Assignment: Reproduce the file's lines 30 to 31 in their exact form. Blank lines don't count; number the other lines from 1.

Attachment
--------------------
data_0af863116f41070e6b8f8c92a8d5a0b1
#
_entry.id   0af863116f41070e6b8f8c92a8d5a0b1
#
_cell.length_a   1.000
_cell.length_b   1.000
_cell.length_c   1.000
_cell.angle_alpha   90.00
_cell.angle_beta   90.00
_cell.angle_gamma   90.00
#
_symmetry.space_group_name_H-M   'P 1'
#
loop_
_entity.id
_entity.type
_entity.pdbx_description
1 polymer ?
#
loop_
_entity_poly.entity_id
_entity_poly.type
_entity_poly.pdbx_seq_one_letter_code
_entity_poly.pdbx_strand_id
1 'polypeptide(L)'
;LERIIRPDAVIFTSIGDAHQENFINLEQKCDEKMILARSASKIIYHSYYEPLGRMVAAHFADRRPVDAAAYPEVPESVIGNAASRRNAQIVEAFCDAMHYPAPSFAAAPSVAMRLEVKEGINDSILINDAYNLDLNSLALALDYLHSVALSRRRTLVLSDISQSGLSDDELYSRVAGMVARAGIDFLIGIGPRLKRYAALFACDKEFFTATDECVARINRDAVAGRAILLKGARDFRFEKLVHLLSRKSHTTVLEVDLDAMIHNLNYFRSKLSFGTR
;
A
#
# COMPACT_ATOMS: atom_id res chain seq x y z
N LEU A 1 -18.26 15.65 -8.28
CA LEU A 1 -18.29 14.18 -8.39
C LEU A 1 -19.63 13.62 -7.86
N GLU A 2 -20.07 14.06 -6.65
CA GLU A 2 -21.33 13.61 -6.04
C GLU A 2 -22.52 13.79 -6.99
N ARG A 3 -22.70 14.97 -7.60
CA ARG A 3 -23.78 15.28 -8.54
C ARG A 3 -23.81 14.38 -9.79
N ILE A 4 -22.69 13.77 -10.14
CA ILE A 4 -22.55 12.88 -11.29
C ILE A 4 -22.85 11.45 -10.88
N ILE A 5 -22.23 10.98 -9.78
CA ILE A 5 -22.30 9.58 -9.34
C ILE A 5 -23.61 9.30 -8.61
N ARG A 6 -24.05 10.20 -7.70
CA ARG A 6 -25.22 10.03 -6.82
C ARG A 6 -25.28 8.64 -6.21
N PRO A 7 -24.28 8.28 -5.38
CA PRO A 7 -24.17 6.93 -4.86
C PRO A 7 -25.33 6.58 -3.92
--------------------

# COMPACT_ATOMS: atom_id res chain seq x y z
N LEU A 1 -18.26 15.65 -8.28